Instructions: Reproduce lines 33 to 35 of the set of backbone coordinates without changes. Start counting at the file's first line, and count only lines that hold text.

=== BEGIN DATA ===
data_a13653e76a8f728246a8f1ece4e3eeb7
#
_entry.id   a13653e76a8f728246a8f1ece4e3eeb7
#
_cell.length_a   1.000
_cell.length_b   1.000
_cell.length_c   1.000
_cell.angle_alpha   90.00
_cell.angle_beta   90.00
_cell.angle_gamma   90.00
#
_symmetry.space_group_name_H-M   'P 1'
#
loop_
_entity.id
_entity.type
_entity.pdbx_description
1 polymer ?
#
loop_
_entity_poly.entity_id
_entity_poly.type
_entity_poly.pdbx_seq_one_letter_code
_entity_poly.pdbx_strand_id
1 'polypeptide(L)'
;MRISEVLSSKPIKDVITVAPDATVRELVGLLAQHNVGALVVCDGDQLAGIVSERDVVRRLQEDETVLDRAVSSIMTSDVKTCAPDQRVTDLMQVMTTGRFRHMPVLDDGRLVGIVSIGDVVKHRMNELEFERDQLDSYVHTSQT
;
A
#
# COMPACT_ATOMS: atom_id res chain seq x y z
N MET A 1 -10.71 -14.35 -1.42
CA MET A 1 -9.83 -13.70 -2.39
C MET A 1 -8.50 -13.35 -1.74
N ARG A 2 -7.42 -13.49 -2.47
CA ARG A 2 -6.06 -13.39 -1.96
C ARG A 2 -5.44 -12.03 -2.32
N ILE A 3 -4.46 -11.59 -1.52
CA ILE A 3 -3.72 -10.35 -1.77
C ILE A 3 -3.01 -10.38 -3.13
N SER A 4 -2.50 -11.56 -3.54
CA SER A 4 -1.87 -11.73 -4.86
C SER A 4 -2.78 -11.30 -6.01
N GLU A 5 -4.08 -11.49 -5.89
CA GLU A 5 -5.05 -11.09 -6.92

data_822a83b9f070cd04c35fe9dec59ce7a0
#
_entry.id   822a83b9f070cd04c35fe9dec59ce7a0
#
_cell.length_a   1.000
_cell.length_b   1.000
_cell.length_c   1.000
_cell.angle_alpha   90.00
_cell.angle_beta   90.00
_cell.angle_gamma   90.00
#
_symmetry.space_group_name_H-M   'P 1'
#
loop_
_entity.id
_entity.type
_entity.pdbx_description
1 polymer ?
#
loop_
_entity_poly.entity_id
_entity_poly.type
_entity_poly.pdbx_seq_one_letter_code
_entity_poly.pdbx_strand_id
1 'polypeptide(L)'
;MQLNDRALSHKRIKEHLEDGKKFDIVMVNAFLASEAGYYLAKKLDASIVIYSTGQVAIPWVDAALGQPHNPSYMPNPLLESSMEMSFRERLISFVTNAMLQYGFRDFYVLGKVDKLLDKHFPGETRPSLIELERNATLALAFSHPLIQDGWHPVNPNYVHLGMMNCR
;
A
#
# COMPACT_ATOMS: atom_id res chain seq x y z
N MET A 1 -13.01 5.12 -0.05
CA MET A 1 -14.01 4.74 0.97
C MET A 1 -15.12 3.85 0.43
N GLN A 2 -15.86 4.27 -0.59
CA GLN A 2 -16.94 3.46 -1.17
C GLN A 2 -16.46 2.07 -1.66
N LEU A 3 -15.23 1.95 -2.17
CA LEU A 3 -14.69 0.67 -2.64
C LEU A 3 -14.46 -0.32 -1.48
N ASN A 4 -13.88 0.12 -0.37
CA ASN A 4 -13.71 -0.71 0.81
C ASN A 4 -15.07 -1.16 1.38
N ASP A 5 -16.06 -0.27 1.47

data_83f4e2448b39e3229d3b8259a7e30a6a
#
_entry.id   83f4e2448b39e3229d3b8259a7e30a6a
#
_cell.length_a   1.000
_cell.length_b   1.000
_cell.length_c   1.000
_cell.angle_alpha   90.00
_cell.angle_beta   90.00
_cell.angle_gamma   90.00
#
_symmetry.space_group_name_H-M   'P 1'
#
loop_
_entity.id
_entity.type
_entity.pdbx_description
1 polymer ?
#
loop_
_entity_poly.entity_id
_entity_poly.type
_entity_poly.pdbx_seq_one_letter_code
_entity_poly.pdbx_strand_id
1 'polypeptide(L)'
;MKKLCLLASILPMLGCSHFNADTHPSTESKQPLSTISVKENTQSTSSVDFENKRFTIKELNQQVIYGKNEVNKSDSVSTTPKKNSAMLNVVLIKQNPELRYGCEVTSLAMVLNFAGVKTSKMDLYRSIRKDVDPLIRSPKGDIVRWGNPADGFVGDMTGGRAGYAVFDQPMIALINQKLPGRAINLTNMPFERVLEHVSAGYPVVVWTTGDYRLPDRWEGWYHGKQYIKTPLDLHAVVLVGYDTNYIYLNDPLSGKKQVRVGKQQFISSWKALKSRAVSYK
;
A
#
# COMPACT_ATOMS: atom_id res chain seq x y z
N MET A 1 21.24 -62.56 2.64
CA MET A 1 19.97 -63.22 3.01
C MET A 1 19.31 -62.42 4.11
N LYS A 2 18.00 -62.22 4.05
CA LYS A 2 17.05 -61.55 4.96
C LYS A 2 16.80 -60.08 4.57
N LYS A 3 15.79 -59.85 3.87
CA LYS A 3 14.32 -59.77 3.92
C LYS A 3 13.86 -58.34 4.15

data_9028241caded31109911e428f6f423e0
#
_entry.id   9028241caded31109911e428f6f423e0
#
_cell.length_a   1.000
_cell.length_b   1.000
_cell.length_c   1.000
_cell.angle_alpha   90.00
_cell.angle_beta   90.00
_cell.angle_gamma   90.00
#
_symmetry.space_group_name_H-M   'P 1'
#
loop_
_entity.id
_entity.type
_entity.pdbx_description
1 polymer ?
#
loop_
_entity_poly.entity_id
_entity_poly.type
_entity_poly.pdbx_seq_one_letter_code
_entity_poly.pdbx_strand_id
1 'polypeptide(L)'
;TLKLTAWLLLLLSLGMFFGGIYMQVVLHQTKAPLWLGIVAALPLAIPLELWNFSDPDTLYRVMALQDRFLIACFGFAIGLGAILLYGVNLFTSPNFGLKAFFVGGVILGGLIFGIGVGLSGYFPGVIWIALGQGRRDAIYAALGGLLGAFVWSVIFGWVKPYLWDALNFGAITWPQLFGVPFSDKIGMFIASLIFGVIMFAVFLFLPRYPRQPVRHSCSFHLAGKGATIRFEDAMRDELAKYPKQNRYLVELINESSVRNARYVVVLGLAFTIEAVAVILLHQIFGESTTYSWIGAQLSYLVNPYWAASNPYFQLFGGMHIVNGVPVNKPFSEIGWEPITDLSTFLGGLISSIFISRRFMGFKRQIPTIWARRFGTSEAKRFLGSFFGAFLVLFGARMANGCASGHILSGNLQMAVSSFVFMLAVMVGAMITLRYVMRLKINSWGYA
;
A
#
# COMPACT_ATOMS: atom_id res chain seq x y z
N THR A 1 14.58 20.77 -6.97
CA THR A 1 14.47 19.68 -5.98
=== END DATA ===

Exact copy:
C MET A 1 -8.50 -13.35 -1.74
N ARG A 2 -7.42 -13.49 -2.47
CA ARG A 2 -6.06 -13.39 -1.96